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Airdate: Feb 02, 2004
Scientist: Dr. J. Mark Dangerfield

Soil Litter - Temperate Zones

Soil Litter - Temperate Zones
Climatic variances and geological history determine the biological make-up of soil.

Transcript:
Soil Litter - Temperate Zones

Music; Ambience: Dawn chorus, Ventana Wilderness

JM: Some biologists think of the Earth's entire soil layer is a kind of "biodiversity hot spot"- a place rich in plant and animal life. Now, you might think that soils in tropical climates like the Amazon would contain the most species, but it turns out there's actually more underground life per square inch in temperate regions such as Europe, China, and the United States. I'm Jim Metzner, and this is the Pulse of the Planet.

MD: "In temperate climates we see the most biodiversity because of the fact that the soil organic material stays there for longer."

JM: Dr. Mark Dangerfield is a soil biologist at MacQaurie University in New South Wales, Australia. He says that in a tropical environment, humidity and high temperatures help bacteria to quickly break down decaying matter in the soil. In a cooler climate, the same type of organic material simply lasts longer, and all that extra food provides more opportunity for new life to evolve.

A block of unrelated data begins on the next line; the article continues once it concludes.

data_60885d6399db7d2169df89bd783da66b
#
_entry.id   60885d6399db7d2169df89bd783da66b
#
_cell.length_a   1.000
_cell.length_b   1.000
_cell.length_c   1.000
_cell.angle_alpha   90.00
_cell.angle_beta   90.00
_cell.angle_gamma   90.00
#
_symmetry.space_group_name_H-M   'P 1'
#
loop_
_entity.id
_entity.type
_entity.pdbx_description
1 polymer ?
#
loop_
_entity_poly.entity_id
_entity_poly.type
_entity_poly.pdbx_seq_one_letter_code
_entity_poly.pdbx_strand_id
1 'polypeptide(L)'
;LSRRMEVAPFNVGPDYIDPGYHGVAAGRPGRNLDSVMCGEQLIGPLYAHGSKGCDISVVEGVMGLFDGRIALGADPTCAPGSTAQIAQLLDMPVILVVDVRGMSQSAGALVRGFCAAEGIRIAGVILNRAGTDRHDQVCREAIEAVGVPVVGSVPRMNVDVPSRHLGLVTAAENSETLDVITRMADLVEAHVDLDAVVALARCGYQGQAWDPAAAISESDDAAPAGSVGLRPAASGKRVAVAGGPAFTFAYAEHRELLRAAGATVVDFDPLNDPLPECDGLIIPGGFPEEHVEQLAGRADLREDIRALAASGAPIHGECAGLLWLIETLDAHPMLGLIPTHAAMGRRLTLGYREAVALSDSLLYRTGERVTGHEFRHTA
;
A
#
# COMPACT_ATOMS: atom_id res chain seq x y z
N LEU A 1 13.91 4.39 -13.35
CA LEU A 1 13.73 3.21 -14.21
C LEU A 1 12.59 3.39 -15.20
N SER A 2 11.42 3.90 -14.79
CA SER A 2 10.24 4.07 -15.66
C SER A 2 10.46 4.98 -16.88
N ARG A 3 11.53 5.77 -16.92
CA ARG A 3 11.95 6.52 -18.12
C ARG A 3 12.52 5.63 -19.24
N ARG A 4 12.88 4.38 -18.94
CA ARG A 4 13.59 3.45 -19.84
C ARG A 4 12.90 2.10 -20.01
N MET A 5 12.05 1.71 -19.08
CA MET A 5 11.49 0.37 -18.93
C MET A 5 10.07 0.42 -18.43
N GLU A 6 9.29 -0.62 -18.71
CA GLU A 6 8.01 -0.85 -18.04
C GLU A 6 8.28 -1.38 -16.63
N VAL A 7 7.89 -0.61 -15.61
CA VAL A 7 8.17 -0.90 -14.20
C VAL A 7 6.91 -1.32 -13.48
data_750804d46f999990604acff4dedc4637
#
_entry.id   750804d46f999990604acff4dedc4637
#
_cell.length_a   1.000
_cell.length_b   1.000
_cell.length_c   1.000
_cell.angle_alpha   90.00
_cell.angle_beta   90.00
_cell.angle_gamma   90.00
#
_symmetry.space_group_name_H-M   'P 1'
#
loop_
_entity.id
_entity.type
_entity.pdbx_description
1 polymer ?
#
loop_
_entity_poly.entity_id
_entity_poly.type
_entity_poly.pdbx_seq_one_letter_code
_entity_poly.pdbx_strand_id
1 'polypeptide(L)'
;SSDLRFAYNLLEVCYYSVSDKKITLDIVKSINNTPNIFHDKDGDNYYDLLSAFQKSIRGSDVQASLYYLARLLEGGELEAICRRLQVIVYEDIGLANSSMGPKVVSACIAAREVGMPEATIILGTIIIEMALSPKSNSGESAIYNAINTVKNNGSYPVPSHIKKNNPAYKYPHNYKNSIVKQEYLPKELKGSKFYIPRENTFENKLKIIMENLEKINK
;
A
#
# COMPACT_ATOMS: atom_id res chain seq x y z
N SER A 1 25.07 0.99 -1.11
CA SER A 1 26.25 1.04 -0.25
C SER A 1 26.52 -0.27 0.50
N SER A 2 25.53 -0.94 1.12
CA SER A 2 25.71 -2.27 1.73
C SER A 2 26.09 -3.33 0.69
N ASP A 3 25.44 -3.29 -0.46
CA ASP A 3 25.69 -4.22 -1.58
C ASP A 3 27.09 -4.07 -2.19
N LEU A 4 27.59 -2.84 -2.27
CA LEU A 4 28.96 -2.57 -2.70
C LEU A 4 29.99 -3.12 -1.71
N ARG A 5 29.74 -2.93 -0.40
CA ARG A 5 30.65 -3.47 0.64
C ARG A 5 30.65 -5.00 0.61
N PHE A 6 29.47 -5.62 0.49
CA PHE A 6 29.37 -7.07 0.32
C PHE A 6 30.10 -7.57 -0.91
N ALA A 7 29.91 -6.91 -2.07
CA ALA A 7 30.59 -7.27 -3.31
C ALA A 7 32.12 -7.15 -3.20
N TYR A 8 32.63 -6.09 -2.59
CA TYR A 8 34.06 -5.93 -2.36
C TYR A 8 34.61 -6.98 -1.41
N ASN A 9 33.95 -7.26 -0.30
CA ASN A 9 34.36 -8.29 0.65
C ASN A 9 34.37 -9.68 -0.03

"Because organic material stays longer in the soil there's potential for more organisms to be able to utilize it. They need different sorts of skills and techniques to be able to get benefit from that material."

But it's not just the cooler climate that makes for richer soil diversity in temperate regions. Mark Dangerfield says that geological history plays its part as well.

"What really determines biodiversity is the the amount of disturbance you get to a system. In, in temperate systems what has happened is that you get major disturbances, they're called ice ages, and sometimes the soil is scoured or it's just completely removed, and then the soil has to be uh, recreated again."

And that makes room for more species to evolve beneath the newly formed soil layer.

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